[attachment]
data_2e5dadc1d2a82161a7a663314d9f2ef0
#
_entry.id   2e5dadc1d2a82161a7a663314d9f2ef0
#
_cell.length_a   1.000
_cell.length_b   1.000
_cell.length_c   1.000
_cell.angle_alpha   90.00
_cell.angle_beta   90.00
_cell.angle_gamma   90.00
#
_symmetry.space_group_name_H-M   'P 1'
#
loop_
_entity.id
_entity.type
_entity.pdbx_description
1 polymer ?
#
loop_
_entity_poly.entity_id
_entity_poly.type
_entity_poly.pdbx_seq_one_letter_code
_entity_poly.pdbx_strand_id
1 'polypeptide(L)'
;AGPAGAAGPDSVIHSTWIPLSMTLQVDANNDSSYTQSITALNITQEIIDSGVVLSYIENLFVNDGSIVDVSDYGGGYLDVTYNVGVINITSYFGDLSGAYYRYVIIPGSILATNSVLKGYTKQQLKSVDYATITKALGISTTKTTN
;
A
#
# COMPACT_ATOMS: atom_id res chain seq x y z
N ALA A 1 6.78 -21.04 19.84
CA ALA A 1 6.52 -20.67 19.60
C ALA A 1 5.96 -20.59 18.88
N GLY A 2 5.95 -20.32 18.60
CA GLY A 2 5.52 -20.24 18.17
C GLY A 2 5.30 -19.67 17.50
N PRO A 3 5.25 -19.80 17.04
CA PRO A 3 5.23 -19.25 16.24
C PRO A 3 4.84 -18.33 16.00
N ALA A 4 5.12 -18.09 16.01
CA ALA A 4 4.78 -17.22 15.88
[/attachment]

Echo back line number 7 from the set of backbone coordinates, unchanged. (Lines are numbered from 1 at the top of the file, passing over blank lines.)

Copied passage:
_cell.length_c   1.000